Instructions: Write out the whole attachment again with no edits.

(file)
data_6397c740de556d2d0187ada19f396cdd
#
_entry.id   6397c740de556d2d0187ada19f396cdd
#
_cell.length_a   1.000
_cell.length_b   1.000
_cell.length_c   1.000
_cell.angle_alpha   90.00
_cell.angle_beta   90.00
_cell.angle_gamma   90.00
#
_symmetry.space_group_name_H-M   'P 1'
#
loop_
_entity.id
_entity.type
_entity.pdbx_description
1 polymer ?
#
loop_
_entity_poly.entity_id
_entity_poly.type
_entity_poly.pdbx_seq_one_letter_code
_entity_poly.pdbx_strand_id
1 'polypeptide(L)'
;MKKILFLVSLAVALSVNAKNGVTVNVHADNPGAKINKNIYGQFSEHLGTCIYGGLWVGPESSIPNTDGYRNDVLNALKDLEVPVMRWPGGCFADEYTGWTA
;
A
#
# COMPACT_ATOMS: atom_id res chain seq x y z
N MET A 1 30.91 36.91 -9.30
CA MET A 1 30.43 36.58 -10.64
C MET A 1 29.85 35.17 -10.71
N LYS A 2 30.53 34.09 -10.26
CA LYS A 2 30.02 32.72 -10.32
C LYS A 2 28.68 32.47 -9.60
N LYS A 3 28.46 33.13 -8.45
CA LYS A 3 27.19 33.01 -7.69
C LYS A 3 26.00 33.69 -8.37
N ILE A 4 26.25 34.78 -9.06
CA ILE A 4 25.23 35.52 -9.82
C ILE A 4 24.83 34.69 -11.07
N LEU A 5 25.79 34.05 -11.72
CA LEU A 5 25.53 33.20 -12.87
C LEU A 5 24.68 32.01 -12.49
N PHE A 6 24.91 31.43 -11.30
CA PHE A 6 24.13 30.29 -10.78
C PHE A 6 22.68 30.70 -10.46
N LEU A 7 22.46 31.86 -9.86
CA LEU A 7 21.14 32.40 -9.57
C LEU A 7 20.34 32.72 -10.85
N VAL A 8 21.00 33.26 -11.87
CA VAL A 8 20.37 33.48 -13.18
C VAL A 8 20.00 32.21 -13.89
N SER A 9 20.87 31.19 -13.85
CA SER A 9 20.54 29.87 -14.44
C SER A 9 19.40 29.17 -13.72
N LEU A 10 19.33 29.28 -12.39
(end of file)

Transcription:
data_6397c740de556d2d0187ada19f396cdd
#
_entry.id   6397c740de556d2d0187ada19f396cdd
#
_cell.length_a   1.000
_cell.length_b   1.000
_cell.length_c   1.000
_cell.angle_alpha   90.00
_cell.angle_beta   90.00
_cell.angle_gamma   90.00
#
_symmetry.space_group_name_H-M   'P 1'
#
loop_
_entity.id
_entity.type
_entity.pdbx_description
1 polymer ?
#
loop_
_entity_poly.entity_id
_entity_poly.type
_entity_poly.pdbx_seq_one_letter_code
_entity_poly.pdbx_strand_id
1 'polypeptide(L)'
;MKKILFLVSLAVALSVNAKNGVTVNVHADNPGAKINKNIYGQFSEHLGTCIYGGLWVGPESSIPNTDGYRNDVLNALKDLEVPVMRWPGGCFADEYTGWTA
;
A
#
# COMPACT_ATOMS: atom_id res chain seq x y z
N MET A 1 30.91 36.91 -9.30
CA MET A 1 30.43 36.58 -10.64
C MET A 1 29.85 35.17 -10.71
N LYS A 2 30.53 34.09 -10.26
CA LYS A 2 30.02 32.72 -10.32
C LYS A 2 28.68 32.47 -9.60
N LYS A 3 28.46 33.13 -8.45
CA LYS A 3 27.19 33.01 -7.69
C LYS A 3 26.00 33.69 -8.37
N ILE A 4 26.25 34.78 -9.06
CA ILE A 4 25.23 35.52 -9.82
C ILE A 4 24.83 34.69 -11.07
N LEU A 5 25.79 34.05 -11.72
CA LEU A 5 25.53 33.20 -12.87
C LEU A 5 24.68 32.01 -12.49
N PHE A 6 24.91 31.43 -11.30
CA PHE A 6 24.13 30.29 -10.78
C PHE A 6 22.68 30.70 -10.46
N LEU A 7 22.46 31.86 -9.86
CA LEU A 7 21.14 32.40 -9.57
C LEU A 7 20.34 32.72 -10.85
N VAL A 8 21.00 33.26 -11.87
CA VAL A 8 20.37 33.48 -13.18
C VAL A 8 20.00 32.21 -13.89
N SER A 9 20.87 31.19 -13.85
CA SER A 9 20.54 29.87 -14.44
C SER A 9 19.40 29.17 -13.72
N LEU A 10 19.33 29.28 -12.39